We sent fearless food writer Alissa Merksamer to find the best North Beach pizza a stone’s throw from our community. Here’s what she found:
While the days of Joe Dimaggio living in North Beach are long gone, you’ll still find your fill of excellent pizzas (and then some). These five are worth their weight in marinara.
“Excuse me, did you say clam and garlic?” I ask the fast-talking server behind the counter awaiting my order, making sure I heard him right. Sheets of Sicilian pizza with thick focaccia crusts preen in the window. They’ve already been cut into wide rectangular slices.
“It’s really good,” a customer turns around to assure me. He’s right. The signature flavor from North Beach’s most beloved slice shop would kill Dracula on the spot. Fortunately, I like garlic. The bite-size chewy clams, parsley, and tomatoes are merely backup players. If you opt to eat inside this hallway of a restaurant, where random stickers and graffiti decorate the walls, you’ll receive a knife and fork. If you take it to go, it’ll be expertly wrapped in alternating layers of paper so that you can easily hold it without dripping. Peter Sodini opened the restaurant in 1978, and his sons now operate it. They cater to a mix of locals, tourists, and late night bar-hoppers who take advantage of the 2:30 a.m. closing time (weekends). Cash only.
Tony’s Pizza Napoletana
If you don’t like waiting in line, don’t go to Tony’s Pizza Napoletana. But really, you should go. Tony Gemignani is a 12-time World Pizza Champion. He’s so serious about his craft that he installed seven different kinds of pizza ovens in his restaurant, from gas to coal to wood-fired with temperatures ranging from 500 to 1000 degrees. Different pizzas require different ovens with options that include Roman, Sicilian, American, and even Detroit-style. If you’re confused, don’t be–you can’t make a wrong decision. If you decide to try just one pizza during your visit, opt for the Neapolitan Margherita which won Gemignani the World Pizza Cup in Naples in 2007. A master of details, he even proofs the dough in special wooden boxes from Naples.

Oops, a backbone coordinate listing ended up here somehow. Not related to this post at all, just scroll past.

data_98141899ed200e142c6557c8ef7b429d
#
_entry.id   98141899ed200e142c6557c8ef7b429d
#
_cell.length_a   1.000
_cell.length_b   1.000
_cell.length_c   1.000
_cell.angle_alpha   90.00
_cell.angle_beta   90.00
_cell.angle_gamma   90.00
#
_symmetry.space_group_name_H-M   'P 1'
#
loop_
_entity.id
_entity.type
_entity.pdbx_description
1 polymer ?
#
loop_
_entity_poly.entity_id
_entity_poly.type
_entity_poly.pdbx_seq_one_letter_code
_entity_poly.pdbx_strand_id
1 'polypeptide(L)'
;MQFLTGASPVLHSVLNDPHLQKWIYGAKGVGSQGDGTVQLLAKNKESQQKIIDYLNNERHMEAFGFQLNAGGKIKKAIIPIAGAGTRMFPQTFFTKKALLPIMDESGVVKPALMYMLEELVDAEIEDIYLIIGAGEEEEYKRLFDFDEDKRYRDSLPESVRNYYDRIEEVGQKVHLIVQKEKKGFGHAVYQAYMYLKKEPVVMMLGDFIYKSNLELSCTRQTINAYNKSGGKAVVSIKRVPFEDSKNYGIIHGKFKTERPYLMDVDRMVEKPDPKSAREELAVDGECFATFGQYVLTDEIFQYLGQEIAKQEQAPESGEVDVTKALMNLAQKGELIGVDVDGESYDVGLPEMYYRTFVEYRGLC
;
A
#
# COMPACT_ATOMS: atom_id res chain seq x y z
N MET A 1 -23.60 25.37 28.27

“Grandma the Hippy” Neapolitan pizza from Tony’s Pizza Napoletana: Photo: Tony’s Pizza Napoletana
Capo’s Chicago Pizza
Holy stretchy mozzarella, this is your cheesiest choice and another Tony Gemignani creation.
At Capo’s, find Chicago-style deep dish pizzas whose genius lies in their architecture. Thick, cornmeal-dusted crust made with ceresota flour (the Chicago-preferred variety) is topped with mozzarella, not tomato sauce. The sauce — thick and bright — comes at the end. Why does that matter? The crust doesn’t sag and soften under weight of liquidy tomatoes, retaining its structural integrity from first bite to last. Note that because these pies are so thick, they take between 30 minutes for an 8’’ to 45 or 50 minutes for a 13’’. If you’re ordering for pickup, plan accordingly. If you’re eating there, slink into one of the shiny red vinyl booths, (be sure to note the working phone booth in the back, possibly one of the last in the city), order a martini, and enjoy an a sojourn into the 1940s.
Pizza maestro Tony Gemignani poses with his pies. Photo: Capo’s
This place is for people who like cracker-thin crusts. Billed as bastion of Roman-style pizza, Baonecci serves round pies intended for one person. I think two people with medium appetites could easily share one in conjunction with a salad (if you were so inclined). Be aware that your pizza does not include cheese unless it says so in the description. That’s not a bad thing, though. The cheeseless Maremma Diavola is a spicy, tomato-juicy standout. Keep a napkin handy to catch the olive oil that will dribble down your hand with each bite. Another boon to these cruncy pies is speed. Since the crust is so thin, it only takes about five minutes to bake each one. Another bonus: weekly movie nights feature classic Italian films to set the mood.
Cracker-thin crust at Baonecci. Photo credit: Cafe Baonecci
Opened in 1935 under the name Lupo’s, Tommaso’s installed what it claims was the first brick pizza oven on the West Coast. While the original owners were from Naples, today’s pies are not strictly Neapolitan. They lack those characteristic soppy centers, which often puzzle first time tasters. Neapolitan or not, there are terrific pies for the in-between folks, those who favor crusts that are neither too thick nor too thin with enough melted mozzarella to satisfy rather than overwhelm. The chefs do, however, dole out greens with a heavy hand. A spinach-topped pie teams with verdant leaves and the classic margarita sports more basil than most. No complaints here.